Submission + - London's Metropolitan Police Still Running 27,000 Windows XP Desktops

An anonymous reader writes: London’s Met Police has missed its deadline for abandoning the out-of-date operating system Windows XP, as findings reveal 27,000 computers still run on the software two years after official support ended. Microsoft stopped issuing updates and patches for Windows XP in Spring 2014, meaning that any new bugs and flaws in the operating system are left open to attack. A particularly risky status for the UK capital’s police force – itself running operations against hacking and other cybercrime activity. The figures were disclosed by Conservative politician Andrew Boff. The Greater London Assembly member said: ‘The Met should have stopped using Windows XP in 2014 when extended support ended, and to hear that 27,000 computers are still using it is worrying.’ As in similar cases across civil departments, the core problem is bespoke system development, and the costs and time associated with integrating a new OS with customized systems.

Submission + - EFF Asks FTC To Demand 'Truth In Labeling' For DRM (techdirt.com)

An anonymous reader writes: Interesting move by Cory Doctorow and the EFF in sending some letters to the FTC making a strong case that DRM requires some "truth in labeling" details in order to make sure people know what they're buying. The argument is pretty straightforward (PDF): "The legal force behind DRM makes the issue of advance notice especially pressing. It’s bad enough to when a product is designed to prevent its owner from engaging in lawful, legitimate, desirable conduct — but when the owner is legally prohibited from reconfiguring the product to enable that conduct, it’s vital that they be informed of this restriction before they make a purchase, so that they might make an informed decision. Though many companies sell products with DRM encumbrances, few provide notice of these encumbrances. Of those that do, fewer still enumerate the restrictions in plain, prominent language. Of the few who do so, none mention the ability of the manufacturer to change the rules of the game after the fact, by updating the DRM through non-negotiable updates that remove functionality that was present at the time of purchase." In a separate letter (PDF) from EFF, along with a number of other consumer interest groups, but also content creators like Baen Books, Humble Bundle and McSweeney's, they suggest some ways that a labeling notice might work.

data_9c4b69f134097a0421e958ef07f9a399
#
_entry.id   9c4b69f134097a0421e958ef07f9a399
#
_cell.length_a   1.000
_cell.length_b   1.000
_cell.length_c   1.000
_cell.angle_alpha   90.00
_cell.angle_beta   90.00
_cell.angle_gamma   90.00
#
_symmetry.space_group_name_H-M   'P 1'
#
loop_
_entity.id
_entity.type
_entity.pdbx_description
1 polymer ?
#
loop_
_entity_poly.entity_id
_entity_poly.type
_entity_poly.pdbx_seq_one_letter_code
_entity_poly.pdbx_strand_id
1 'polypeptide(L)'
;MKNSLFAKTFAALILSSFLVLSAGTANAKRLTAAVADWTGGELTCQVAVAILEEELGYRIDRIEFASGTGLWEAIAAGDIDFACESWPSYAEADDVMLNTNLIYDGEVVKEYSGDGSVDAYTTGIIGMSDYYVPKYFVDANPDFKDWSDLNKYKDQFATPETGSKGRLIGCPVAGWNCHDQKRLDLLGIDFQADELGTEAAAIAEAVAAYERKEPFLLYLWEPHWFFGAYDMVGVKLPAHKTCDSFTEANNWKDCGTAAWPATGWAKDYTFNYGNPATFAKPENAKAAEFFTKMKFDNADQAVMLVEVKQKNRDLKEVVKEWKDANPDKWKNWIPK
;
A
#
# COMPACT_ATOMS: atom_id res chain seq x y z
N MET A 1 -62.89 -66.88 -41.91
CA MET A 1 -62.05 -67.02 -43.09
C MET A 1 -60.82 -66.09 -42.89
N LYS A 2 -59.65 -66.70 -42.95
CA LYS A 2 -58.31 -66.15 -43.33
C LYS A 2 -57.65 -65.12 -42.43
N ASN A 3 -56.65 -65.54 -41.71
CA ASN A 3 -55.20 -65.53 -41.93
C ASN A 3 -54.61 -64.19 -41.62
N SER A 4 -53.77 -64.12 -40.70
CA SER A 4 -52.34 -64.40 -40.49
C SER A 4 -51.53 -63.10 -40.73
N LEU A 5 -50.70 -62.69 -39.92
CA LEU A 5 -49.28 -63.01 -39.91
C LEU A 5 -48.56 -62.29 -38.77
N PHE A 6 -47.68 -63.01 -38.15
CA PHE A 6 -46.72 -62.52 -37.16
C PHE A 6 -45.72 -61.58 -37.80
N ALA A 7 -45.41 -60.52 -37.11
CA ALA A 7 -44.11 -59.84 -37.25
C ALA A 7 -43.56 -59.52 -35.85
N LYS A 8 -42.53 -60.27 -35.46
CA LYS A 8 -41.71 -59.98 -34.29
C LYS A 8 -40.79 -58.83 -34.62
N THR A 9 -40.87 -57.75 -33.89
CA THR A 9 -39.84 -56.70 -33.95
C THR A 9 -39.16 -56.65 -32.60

Submission + - Solar Impulse off on the last leg (bbc.com)

AppleHoshi writes: The BBC is reporting that Solar Impulse, the all electric aeroplane making a circumnavigation of the globe, has left Cairo on the 17th and final leg of the epic journey. The Solar Impulse team estimates a 48-hour flight to the destination (and the staring point for the flight, last year), Abu Dhabi. All is not plain sailing, though. Despite the flight being mostly over desert where there's generally plenty of sunshine, the pilot, Bertrand Piccard, may have problems with the desert heat and the strong thermal updraughts which it creates.

Submission + - Do Gut Bacteria Rule Our Minds? (ucsf.edu)

giorgioarmani writes: It sounds like science fiction, but it seems that bacteria within us – which greatly outnumber our own cells – may very well be affecting both our cravings and moods to get us to eat what they want, and often are driving us toward obesity.In an article published this week in the journal BioEssays, researchers from UC San Francisco, Arizona State University and University of New Mexico concluded from a review of the recent scientific literature that microbes influence human eating behavior and dietary choices to favor consumption of the particular nutrients they grow best on, rather than simply passively living off whatever nutrients we choose to send their way.

Submission + - SPAM: Can our local supercluster defeat the accelerating Universe's expansion?

StartsWithABang writes: When dark energy was discovered, and the expansion of the Universe was shown to be accelerating, there was concurrently another puzzle that received much less attention: the problem of the Great Attractor. Galaxies appear to move due to both the Hubble expansion and the local gravitational field, but the gravity from the galaxies we saw didn’t account for all the motion. There must have been an additional set of masses, revealed only in the 2010s with the identification of the supercluster Laniakea. All the galaxies in our local neighborhood are headed towards it, but are we moving fast enough to overcome the expansive pull of dark energy? The answer looks to be no.